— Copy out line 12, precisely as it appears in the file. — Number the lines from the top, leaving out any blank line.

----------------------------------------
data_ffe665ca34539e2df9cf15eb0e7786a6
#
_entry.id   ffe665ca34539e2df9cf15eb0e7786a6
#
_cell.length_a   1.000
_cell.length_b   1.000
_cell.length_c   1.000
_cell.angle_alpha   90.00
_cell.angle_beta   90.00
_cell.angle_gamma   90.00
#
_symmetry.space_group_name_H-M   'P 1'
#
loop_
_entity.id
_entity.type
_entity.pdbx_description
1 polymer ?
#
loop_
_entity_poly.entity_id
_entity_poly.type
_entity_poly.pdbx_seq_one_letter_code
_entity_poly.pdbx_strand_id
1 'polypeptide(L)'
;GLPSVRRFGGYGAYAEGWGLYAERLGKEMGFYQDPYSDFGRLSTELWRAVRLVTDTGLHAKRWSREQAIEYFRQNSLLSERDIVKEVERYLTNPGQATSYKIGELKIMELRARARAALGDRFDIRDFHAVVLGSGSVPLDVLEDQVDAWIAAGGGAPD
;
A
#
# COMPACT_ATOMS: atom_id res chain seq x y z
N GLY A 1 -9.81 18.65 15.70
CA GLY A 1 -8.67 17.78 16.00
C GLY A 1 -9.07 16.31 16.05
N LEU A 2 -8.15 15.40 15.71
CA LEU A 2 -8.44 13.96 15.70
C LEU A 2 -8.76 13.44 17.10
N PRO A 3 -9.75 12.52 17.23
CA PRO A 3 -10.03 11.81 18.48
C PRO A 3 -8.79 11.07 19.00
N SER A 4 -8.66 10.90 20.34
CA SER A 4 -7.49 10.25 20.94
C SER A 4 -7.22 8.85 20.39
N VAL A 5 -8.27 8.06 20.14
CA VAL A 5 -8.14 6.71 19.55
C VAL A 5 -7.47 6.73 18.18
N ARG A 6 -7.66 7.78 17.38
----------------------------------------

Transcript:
_symmetry.space_group_name_H-M   'P 1'